I believe everyone is a healer in their own right. Artists, poets, herbalists. To me, they are all healers because they have a connection with a world beyond this one. It’s imagination, it’s in the metaphor, in the capacity to know that beauty exists even in the less fortunate of circumstances. To me, that’s alchemy, magic, and power. And because healing is a non-linear process, whether your brujeria involves words, painting or plants I think that healing encompasses a lot of things and therefore, it should consider a variety of mediums. My medium is imagery (through painting) and I also work with dolls from my native town in Mexico. My practice takes on art therapy modalities and to that extent, I use these dolls as healing dolls with the work that I do around self-image and eating disorder awareness.

Do you identify as a bruja? Why/why not?

I grew up around healers and women who used herbs and who had a lot of knowledge about the world of plants. Growing up, these were the brujas, the curanderas that one will go to when ailments of the body and heart appeared. So Bruja is a term I hold highly and respect profoundly. Personally, I haven’t always claimed that word and it has to do with how I came to understand who gets to be called that. But I’ve had to understand the meaning of healing to know that I am a healer and to recognize it in others. I’m more comfortable with that term.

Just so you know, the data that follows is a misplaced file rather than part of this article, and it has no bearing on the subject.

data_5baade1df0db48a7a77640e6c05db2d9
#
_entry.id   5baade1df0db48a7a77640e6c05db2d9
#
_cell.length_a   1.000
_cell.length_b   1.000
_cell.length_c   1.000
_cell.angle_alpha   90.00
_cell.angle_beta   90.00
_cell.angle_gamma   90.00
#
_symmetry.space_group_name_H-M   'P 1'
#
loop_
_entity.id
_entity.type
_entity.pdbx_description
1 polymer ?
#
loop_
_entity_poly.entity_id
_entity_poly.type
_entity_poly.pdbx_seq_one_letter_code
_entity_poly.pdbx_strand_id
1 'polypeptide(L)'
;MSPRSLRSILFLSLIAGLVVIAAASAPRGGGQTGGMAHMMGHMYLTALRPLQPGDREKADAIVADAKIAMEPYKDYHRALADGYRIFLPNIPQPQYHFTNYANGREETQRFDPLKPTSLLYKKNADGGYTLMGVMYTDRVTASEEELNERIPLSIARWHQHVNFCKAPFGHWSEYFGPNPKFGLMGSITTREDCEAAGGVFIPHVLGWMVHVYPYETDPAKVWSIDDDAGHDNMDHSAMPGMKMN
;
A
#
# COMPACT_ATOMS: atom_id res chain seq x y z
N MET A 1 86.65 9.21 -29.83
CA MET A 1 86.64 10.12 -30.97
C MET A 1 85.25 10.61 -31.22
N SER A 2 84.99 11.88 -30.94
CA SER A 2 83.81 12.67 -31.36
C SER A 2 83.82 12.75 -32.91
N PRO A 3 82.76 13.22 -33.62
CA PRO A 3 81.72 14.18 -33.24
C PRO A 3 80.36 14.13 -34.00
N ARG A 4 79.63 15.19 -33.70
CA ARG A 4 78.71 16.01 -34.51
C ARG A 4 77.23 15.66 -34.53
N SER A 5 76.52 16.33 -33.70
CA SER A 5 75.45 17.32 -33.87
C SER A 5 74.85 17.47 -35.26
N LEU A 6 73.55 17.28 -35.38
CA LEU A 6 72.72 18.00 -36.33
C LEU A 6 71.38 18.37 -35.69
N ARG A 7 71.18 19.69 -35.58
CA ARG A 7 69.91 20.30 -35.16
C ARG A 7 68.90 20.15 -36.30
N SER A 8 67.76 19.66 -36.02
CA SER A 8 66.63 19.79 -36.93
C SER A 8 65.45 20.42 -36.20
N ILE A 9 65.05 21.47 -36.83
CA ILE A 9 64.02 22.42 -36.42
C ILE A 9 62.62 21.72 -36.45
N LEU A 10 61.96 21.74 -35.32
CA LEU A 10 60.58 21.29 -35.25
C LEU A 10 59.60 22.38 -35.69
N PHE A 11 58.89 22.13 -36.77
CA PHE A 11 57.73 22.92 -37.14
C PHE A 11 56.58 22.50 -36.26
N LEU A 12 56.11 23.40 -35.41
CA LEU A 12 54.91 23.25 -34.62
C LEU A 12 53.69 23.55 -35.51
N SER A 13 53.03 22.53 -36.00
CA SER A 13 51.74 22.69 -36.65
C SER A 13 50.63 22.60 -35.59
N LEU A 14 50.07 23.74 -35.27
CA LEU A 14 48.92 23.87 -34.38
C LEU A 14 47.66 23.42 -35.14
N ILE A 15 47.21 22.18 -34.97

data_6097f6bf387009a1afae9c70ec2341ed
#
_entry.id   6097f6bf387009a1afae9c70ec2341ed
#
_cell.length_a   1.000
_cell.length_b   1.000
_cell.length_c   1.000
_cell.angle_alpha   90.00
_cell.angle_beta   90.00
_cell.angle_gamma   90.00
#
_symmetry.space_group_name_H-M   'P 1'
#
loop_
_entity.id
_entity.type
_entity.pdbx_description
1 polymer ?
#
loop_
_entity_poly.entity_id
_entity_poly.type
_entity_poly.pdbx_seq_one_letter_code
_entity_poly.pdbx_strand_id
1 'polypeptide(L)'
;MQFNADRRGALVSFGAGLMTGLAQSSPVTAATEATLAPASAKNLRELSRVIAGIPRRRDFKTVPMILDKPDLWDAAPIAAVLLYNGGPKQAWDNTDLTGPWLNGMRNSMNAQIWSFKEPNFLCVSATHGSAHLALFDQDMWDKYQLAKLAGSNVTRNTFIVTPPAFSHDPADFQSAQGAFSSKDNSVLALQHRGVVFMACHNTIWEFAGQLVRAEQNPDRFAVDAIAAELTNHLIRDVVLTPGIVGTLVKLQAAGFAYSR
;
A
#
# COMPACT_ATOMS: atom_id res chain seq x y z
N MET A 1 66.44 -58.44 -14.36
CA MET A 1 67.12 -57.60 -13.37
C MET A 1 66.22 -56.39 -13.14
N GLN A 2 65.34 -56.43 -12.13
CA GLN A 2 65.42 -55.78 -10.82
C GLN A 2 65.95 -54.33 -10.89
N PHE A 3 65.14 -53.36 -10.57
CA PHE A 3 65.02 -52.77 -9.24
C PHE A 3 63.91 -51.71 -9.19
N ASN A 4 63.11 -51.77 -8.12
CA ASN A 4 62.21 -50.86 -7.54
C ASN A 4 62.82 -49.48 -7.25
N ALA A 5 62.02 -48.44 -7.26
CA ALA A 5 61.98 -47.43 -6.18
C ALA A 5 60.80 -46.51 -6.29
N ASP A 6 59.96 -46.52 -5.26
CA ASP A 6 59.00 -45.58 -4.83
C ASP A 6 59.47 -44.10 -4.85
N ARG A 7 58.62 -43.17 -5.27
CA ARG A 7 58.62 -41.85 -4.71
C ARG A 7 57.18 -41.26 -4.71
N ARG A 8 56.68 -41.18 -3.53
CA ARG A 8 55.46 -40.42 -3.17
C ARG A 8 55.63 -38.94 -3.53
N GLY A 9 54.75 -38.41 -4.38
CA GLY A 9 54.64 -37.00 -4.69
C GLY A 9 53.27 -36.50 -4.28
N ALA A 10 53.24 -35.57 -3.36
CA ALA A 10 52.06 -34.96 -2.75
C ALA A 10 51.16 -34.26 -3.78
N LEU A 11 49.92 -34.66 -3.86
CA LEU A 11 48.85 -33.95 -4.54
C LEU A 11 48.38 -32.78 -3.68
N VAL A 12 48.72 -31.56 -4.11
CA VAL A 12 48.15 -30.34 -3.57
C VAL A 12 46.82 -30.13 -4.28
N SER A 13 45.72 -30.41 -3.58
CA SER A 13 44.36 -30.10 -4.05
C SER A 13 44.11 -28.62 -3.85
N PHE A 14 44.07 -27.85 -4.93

What does Bruja mean to you?

Bruja, I believe, is one of those reclaimed words, much like “maricon”, “joto” or “bitch.” I think that each generation understands it differently. If I drop that word to any of my Christian or Catholic relatives, for instance, they’ll freak out.

The women that I grew up knowing as brujas, were sought out for their wisdom and healing but also extremely marginalized by society, even by those who came to see them. I think colonialism and religion have played a big role in how this knowledge and several medicines have been forgotten or dismissed – and on that same token, our medicine women, and men. An example of this is Maria Sabina, a healer from Oaxaca, who used mushrooms and shortly after was being exploited by American anthropologists and rock stars like the Beatles who were more interested in the hallucinogen aspects of the medicine.